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The backstory: The US has been tightening restrictions on Chinese tech, especially when it comes to telecommunications and US networks. In 2019, the US Department of Justice charged Huawei's CFO, Meng Wanzhou, with stealing trade secrets. That was just the beginning – it also banned government agencies from buying Huawei products that year. On top of that, Western nations have raised concerns about Huawei's potential threat to national security. These restrictions, alongside ongoing chip export curbs to Chinese companies, have cut the company’s access to the chips it needs for its more advanced products.
In 2020, the EU rolled out a "5G cybersecurity toolbox" to assess the risks tied to different 5G infrastructure providers. That led to the UK banning Huawei's equipment. Last year, US regulators also officially banned the sale of all electronics made by Huawei and ZTE, saying they posed an "unacceptable risk" to national security.
More recently: In March, Huawei announced breakthroughs in electronic design automation (EDA) tools for chips produced at and above 14-nanometre technology. This basically means it can start designing its own chips, getting around those US sanctions that have been causing all these problems.
The development: Huawei is now reportedly preparing for a major comeback in the 5G smartphone industry by the end of this year. To do this, Huawei is looking to produce those 5G chips locally and collaborate with Semiconductor Manufacturing International Co (SMIC). Some experts estimated that Huawei might ship around 2-4 million 5G units, while others are more optimistic, believing the company could reach up to 10 million units.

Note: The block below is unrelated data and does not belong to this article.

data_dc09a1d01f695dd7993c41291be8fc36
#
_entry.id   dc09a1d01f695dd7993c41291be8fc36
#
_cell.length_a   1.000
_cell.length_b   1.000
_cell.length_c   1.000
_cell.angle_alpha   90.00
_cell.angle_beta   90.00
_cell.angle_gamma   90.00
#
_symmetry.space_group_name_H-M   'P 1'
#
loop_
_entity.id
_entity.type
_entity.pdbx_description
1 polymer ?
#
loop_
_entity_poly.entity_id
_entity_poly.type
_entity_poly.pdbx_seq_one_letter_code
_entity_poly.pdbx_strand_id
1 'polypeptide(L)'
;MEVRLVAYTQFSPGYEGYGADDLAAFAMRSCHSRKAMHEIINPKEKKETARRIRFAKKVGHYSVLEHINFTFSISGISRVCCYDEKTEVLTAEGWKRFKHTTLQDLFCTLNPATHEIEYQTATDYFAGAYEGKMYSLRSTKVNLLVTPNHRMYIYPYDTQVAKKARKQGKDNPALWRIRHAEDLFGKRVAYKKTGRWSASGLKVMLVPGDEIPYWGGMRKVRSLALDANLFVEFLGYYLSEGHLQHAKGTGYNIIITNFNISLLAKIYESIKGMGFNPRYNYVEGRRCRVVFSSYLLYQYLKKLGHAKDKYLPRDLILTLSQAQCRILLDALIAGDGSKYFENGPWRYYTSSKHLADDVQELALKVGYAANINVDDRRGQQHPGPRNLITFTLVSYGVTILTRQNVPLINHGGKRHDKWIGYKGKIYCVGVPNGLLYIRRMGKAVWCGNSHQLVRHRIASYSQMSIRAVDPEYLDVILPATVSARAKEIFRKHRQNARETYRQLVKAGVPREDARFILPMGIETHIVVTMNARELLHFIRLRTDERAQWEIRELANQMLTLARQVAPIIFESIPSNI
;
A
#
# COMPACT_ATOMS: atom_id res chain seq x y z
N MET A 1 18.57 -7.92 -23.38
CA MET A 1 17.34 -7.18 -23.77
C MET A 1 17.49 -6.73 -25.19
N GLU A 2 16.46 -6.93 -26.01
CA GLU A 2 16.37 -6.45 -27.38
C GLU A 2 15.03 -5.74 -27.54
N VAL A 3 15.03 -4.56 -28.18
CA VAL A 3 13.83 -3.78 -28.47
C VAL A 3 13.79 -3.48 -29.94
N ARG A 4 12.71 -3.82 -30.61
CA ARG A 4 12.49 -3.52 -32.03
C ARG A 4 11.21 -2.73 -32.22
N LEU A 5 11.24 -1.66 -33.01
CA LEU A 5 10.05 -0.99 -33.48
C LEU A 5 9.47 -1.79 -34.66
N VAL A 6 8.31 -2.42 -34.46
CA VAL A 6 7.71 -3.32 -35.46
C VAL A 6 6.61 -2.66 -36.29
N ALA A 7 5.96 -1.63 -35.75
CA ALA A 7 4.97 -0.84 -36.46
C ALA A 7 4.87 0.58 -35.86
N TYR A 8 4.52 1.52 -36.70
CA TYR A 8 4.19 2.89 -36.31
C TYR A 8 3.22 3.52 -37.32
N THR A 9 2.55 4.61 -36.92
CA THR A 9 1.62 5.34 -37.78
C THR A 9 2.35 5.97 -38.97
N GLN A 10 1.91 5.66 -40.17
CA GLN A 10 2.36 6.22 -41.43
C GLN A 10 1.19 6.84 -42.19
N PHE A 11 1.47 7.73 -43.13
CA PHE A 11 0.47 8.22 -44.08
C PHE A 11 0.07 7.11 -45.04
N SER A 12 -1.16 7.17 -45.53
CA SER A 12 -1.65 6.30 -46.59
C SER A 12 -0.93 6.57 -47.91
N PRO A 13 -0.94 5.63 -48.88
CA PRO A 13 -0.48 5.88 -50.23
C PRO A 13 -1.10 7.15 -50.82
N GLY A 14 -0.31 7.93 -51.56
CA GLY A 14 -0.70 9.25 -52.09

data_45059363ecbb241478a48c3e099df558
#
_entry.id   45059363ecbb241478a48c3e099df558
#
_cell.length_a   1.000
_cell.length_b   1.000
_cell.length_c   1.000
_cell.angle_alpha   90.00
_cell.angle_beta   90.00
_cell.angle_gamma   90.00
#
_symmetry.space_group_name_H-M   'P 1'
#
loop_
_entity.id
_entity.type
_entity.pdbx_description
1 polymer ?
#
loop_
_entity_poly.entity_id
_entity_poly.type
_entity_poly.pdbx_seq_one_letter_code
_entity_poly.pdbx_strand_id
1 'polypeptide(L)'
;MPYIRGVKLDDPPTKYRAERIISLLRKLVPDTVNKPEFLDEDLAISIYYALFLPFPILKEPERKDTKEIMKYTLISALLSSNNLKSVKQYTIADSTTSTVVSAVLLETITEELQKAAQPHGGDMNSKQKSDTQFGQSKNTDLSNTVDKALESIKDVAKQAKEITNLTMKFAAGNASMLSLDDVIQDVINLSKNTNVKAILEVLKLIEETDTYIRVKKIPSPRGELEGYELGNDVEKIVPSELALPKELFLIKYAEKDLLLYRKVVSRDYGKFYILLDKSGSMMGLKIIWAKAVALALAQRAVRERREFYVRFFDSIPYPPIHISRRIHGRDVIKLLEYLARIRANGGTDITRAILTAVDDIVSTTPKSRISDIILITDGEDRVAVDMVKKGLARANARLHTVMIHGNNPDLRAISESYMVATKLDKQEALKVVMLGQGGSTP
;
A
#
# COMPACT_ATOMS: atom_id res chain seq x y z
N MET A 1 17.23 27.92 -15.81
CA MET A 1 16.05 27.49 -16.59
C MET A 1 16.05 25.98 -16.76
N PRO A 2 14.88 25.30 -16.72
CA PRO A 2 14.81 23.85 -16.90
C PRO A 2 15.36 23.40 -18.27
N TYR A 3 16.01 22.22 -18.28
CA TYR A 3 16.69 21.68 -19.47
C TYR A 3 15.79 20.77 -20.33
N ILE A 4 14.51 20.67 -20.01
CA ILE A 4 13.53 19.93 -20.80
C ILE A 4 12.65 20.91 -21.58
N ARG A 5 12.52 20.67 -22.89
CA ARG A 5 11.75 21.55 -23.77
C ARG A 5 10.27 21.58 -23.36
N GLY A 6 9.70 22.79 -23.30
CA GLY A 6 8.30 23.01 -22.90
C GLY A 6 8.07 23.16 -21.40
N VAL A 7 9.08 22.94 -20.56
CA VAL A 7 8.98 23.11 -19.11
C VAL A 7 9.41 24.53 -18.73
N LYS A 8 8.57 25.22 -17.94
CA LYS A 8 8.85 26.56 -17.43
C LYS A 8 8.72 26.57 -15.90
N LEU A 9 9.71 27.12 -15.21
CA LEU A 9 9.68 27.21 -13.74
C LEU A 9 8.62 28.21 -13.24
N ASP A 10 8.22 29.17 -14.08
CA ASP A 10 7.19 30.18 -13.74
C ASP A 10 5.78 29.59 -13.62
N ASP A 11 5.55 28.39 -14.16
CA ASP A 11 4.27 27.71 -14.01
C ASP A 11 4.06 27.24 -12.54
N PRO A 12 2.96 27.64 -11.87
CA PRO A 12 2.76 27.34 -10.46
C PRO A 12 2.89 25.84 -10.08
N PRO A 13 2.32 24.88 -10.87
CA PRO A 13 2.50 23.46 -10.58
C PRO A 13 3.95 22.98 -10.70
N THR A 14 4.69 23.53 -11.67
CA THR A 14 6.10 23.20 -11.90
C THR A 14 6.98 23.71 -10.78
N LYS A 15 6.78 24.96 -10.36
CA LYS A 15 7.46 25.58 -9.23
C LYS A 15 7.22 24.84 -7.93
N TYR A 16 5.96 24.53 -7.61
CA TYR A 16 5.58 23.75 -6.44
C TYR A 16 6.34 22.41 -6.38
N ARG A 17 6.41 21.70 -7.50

The company also plans to release 5G versions of its popular models, such as the P60, later this year. But because of US restrictions, Huawei can’t use Google's Android system or developer services that are really important for most Android apps, so those devices probably won’t be that popular outside of China.
"2022 is the year that we pulled ourselves out of crisis mode. We're back to business as normal," said Huawei CFO Meng Wanzhou.
"As an economic operator in the EU, Huawei holds procedural and substantial rights and should be protected under the EU and Member States' laws as well as their international commitments," said a Huawei spokesperson.
“We will ask our connectivity services to tell suppliers to be free from Huawei and ZTE and this applies of course for new and existing contracts,” said EU industry chief Thierry Breton about the EU’s decision to ban the companies from the bloc’s 5G networks.